A Cynical View of the 1541 .. ! Nov 21, 2018 6:46:48 GMT
Post by jmpff3d on Nov 21, 2018 6:46:48 GMT
Though not strictly Herdware, this '1541-blast from the past' may make us appreciate our 1571s a little more ..
comp.sys.cbm #39804 (65 more)
From: firstname.lastname@example.org (Markus Wandel)
Subject: Re: help w/ 1541 error msg's
Date: Tue Feb 06 08:36:56 EST 1996
Organization: Bell-Northern Research Ltd.
In article <email@example.com>, X Nihilo <ExNihilo@gnn.com> wrote:
>Disk new command: 21 Read Error 20 6
>Open Write File: 74 Drive not ready 0 0 (the 2nd time I ran
>the program it said 21 Read Error 18 0).
>Open read file: 21 read error 18 0
>Scratch file: 21 R.E. 18 1
>Write Track 35: 21 R.E 35 0
>Write track 1: 21 R.E. 1 0 (2nd time it said 27 R.E. 1 0)
>Read track 35: 21 R.E. 3 5
>Read track 1: 20 R.E. 1 0(again, 2nd time was 27 R.E. 1 0)
My expert diagnosis based on this output is that the best way to maintain your
sanity is to drive to the nearest big bridge, and throw the 1541 off it.
If that doesn't work, throw yourself off it. These drives are trash.
Seriously, it's probably suffering from one of THREE major 1541 failure
1. The endless bashing the head against the track 0 stop on every format
and error has knocked something loose in the head stepping mechanism
and it won't maintain alignment any more (note: if there was just a
fixed misalignment it would work fine with disks it formatted itself.)
2. The woefully underdesigned power supply blew a rectifier. That's easy
to check... put a voltmeter across each of the big electrolytics in the
back of the circuit board, and verify one has about 10V the other about
21V. If either is low, one of the bridge rectifiers at the back
corner is probably blown. If that's the case you're lucky, substitute
a new rectifier and you're in business.
3. The disk isn't spinning reliably. Either it's slipping at the coupling
between the drive's hub and the disk's hole, or the belt is slipping.
Slipping belts can be cured with a product called "Rubber Renue"
available at better electronic parts stores. Slipping drive hubs --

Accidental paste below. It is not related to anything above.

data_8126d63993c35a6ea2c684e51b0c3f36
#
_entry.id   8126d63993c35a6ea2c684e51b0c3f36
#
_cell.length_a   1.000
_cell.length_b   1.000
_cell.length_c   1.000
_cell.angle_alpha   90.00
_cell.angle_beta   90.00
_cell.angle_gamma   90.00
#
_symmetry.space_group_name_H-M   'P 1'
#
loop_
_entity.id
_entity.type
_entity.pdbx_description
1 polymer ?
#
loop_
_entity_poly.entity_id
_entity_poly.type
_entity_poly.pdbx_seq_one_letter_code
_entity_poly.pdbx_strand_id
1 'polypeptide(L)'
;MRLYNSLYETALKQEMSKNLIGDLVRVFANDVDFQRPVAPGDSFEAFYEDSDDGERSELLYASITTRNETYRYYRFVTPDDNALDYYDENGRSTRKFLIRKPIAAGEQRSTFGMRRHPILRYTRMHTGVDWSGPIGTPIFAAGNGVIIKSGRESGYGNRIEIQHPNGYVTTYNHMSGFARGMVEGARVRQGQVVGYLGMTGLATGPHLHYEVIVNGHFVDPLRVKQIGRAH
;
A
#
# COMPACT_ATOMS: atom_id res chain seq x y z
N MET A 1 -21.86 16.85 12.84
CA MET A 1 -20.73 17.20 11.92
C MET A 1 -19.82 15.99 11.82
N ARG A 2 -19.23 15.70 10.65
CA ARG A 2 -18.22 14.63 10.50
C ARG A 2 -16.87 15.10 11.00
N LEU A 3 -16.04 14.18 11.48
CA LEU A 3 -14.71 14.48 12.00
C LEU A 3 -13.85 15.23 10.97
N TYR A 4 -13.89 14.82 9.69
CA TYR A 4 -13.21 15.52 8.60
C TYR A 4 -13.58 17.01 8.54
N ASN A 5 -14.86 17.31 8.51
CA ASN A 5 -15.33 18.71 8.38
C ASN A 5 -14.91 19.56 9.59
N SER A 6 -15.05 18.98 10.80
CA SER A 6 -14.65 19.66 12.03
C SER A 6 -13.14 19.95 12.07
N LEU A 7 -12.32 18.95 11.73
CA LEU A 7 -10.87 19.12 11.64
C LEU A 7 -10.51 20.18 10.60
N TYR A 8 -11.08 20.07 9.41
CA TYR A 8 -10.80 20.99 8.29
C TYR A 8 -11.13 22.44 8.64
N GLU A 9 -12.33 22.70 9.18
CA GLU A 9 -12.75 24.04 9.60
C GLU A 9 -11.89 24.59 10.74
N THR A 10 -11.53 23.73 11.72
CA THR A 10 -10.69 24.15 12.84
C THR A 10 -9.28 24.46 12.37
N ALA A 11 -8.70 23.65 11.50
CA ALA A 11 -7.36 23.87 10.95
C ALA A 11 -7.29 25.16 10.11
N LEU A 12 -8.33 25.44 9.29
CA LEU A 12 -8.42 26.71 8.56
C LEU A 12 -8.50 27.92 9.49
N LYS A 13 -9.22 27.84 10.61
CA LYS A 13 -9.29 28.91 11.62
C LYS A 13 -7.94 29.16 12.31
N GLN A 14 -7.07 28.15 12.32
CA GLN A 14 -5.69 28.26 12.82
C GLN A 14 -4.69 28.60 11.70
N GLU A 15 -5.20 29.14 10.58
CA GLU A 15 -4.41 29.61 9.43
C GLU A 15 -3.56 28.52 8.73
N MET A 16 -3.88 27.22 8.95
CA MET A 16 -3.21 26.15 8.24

I dunno, but you can CHECK for them -- if the disk appears to stop
rotating, push down on the door latch (or with the drive open, on the
part that the door latch pushes down) -- if it now rotates, that's where
the problem is.
I don't know about a fix for #1.
My first 1541 lasted about three years, then it started becoming flakey.
I could not fix it. What I did in the end was take a 360K half-height IBM PC
floppy drive, strip the analog electronics off and change all the connectors,
and bolt that into the 1541 chassis (which I had to modify too.) Some
experimental alignment later, I had a rock solid, direct drive 1541 which
has worked ever since. I may have been lucky to get the tracking right
(i.e. track 0 bash stop in the right place, stepper motor phased correctly,
read/write head compatible, etc.) All I know is that I can still read the
disks I made with that drive 8 years later.
The way I recently acquired a working 1541 was to find a flakey one for $5
that failed of something other than #1. It failed of #2, and I was able to
fix that, and now it's OK.
This is MY take on 1541s. Anyone else care to contribute theirs? I think
there should be a FAQ on these things.
Markus Wandel Ottawa Ont. Canada (613) 592-1225
firstname.lastname@example.org <-- NOT 'email@example.com' (that's for work only)
*** DISCLAIMER *** Not speaking for or representing my employer in any way.